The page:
Sunday, May 27, 2012

Finding objects in Oracle via user_objects

When working with Oracle databases in within a large company with multiple customers (departments or external customers) you will also be faced with the situation that not all databases are alike. Some databases will have a strict datamodel and a strict documentation policy. From those databases you will know exactly what is in the datamodel and you will be able to find all documentation of it. This is normally the case with all production databases and the associated D(evelopment), T(est) and A(cceptance) environments. However when it comes to the "play" environments and the environments used for research and development you are not always that lucky. Specially when you are looking into a database which is used by multiple developers to work on small coding projects and using it to learn new tricks of the trade.

In those cases it is not uncommon that you have to reverse engineer some parts of the code and from time to time find lost objects. Someone stating something like "yes I have stored that in a table a year ago and called in something like HELP" is not uncommon. In those cases you will have to start looking for the object and to do so your best friend is the USER_OBJECT table in the Oracle database.

The USER_OBJECT table holds information on all the objects available tot the users. This will help you finding the table you are looking for. Some people like to directly use CAT and do something like;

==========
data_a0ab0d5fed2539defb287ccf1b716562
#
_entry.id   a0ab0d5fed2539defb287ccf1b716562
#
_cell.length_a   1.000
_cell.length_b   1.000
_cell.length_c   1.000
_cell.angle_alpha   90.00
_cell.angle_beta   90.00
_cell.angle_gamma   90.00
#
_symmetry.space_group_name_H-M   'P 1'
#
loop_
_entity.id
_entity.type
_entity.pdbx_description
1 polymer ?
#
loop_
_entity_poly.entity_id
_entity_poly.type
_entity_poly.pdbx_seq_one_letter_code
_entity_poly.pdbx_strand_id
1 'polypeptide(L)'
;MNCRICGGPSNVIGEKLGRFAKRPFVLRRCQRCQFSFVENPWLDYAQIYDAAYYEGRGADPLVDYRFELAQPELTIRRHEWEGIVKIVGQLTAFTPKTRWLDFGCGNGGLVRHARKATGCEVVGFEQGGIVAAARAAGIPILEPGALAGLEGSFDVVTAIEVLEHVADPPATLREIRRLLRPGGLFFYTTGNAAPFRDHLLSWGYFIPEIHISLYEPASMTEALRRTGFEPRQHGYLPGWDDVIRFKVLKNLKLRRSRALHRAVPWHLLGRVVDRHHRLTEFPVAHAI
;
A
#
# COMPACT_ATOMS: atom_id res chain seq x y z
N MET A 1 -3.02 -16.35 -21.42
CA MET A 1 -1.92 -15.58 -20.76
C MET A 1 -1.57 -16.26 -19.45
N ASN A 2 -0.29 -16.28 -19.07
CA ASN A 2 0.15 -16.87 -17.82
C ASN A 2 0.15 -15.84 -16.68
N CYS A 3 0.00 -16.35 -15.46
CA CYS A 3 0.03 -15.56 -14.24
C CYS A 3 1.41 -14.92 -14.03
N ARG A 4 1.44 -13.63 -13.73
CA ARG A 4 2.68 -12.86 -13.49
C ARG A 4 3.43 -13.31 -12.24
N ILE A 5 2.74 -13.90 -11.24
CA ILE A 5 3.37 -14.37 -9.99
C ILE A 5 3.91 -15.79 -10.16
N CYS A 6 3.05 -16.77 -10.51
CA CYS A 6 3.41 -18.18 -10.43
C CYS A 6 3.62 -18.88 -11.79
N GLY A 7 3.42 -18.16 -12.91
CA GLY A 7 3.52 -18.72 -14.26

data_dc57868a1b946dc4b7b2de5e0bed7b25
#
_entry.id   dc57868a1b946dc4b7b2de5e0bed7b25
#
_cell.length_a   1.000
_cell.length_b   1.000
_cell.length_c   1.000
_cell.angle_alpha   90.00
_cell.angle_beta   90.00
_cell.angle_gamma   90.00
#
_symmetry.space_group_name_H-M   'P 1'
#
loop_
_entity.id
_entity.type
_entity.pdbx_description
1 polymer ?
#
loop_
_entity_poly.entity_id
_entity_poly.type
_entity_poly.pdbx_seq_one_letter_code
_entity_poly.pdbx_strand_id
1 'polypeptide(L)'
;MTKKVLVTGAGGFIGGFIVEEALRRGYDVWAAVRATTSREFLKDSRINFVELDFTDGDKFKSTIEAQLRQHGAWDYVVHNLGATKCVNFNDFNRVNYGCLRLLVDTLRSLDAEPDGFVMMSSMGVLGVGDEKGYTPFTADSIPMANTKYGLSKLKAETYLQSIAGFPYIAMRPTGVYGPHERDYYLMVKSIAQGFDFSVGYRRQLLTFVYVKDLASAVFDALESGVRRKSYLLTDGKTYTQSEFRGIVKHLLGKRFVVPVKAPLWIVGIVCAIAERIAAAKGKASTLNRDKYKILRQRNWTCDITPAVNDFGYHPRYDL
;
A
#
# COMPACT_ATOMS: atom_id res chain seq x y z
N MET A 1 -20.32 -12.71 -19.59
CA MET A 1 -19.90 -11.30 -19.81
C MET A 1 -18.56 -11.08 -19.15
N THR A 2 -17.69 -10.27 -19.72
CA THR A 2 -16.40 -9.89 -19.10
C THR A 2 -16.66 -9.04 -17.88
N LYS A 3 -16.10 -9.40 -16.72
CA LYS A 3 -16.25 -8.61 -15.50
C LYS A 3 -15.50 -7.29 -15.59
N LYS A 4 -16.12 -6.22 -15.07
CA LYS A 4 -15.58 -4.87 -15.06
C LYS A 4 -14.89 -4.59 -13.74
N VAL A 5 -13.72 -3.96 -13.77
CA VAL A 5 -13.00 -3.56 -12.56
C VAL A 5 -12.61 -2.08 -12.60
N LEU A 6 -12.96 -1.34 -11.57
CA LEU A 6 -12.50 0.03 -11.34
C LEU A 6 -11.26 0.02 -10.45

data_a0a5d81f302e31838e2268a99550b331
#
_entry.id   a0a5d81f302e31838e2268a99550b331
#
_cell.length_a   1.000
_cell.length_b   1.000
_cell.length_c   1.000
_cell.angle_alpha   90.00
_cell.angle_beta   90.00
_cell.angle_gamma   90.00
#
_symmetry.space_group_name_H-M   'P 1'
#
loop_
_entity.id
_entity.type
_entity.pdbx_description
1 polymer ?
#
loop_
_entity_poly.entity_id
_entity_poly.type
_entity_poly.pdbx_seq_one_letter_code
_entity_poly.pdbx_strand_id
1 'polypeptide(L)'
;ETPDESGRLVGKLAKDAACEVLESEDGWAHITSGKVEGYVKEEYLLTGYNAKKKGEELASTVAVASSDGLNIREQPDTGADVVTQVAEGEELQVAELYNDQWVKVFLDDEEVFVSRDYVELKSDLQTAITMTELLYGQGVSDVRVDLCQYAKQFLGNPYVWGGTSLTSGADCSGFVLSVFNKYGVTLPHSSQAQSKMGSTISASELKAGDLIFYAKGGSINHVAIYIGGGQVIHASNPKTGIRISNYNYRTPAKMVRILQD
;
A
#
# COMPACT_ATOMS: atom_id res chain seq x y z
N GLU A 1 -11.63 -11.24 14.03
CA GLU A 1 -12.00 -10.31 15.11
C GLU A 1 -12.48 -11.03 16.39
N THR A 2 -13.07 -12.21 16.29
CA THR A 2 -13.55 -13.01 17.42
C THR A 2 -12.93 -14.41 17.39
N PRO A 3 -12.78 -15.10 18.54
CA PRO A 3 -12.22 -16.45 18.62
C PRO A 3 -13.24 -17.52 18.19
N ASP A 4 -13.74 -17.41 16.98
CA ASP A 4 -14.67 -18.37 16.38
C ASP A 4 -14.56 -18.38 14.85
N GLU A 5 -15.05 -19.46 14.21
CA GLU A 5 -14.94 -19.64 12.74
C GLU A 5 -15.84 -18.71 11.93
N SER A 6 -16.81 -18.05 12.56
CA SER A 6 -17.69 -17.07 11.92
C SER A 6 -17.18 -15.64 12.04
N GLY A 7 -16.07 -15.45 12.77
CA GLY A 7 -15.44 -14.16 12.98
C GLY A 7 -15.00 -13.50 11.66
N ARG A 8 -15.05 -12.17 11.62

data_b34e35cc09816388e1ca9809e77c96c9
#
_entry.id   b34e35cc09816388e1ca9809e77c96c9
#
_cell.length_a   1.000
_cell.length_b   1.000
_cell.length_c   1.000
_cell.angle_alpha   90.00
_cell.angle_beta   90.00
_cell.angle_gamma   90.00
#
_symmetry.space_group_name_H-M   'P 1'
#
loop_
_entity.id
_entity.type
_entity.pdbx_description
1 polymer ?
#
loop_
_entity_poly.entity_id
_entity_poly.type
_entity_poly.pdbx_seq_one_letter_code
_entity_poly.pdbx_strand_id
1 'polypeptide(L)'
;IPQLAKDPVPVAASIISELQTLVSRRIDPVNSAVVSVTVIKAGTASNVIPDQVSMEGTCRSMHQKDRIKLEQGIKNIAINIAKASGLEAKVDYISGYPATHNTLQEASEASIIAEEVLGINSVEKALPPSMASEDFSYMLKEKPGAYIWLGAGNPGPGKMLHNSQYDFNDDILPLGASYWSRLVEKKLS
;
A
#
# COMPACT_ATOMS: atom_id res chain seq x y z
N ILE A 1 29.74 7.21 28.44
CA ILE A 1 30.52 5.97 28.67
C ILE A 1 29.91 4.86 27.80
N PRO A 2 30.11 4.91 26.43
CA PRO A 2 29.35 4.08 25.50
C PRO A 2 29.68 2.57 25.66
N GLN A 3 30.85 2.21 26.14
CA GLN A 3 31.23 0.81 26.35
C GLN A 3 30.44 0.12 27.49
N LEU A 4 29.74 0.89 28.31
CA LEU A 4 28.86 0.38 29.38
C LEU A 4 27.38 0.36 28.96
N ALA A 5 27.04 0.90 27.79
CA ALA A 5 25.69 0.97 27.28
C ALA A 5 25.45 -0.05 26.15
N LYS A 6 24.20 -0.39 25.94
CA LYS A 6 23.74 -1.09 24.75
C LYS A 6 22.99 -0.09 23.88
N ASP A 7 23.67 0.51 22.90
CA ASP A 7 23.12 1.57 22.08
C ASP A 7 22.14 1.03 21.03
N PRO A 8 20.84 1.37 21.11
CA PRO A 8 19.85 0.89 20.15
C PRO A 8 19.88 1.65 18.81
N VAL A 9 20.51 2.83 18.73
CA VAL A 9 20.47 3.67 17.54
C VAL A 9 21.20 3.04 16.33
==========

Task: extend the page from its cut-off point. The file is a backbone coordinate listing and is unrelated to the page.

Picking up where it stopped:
SELECT
      *
FROM
    CAT
WHERE
     TABLE_NAME LIKE 'HELP'
This however will only give you the table name (HELP) and the table_type (TABLE). Secondly you will have limited options to search. You can imagine that the person stating that the table name was HELP might have some mistaken as it is more than a year ago he created it. It might very well be that the table name is USERHELP and it might also very well be that a lot of objects have the "HELP" in their name. I do personally think that using USER_OBJECTS gives you just that extra power above CAT to find the correct object quickly.

Below you see a describe of the USER_OBJECTS table:
Name           Null Type          
-------------- ---- ------------- 
OBJECT_NAME         VARCHAR2(128) 
SUBOBJECT_NAME      VARCHAR2(30)  
OBJECT_ID           NUMBER        
DATA_OBJECT_ID      NUMBER        
OBJECT_TYPE         VARCHAR2(19)  
CREATED             DATE          
LAST_DDL_TIME       DATE          
TIMESTAMP           VARCHAR2(19)  
STATUS              VARCHAR2(7)   
TEMPORARY           VARCHAR2(1)   
GENERATED           VARCHAR2(1)   
SECONDARY           VARCHAR2(1)   
NAMESPACE           NUMBER        
EDITION_NAME        VARCHAR2(30)  
it might be wise to give the USER_OBJECTS table a good look and play arround with it some more to understand it correctly. For example it will be able to show you all the objects and it is not limited to tables only for example.
you can find out what kind of objects are used within the database by executing the below query. This will give you a list of used user_objects.

SELECT 
      DISTINCT(object_type)
FROM 
    user_objects 
ORDER BY 
        object_type
back to question of the "HELP" table. You know for example that you are looking for a table so you can filter on object_type to only show you the table objects. Secondly you know that it most likely has "HELP" in the name so you can filter for all objects having "HELP" as part of the object_name and secondly you know it is created 11 or more months ago so you can use this as a filer on the created date field. As you can see, it gives you just a little more options then using the CAT option in your Oracle database.
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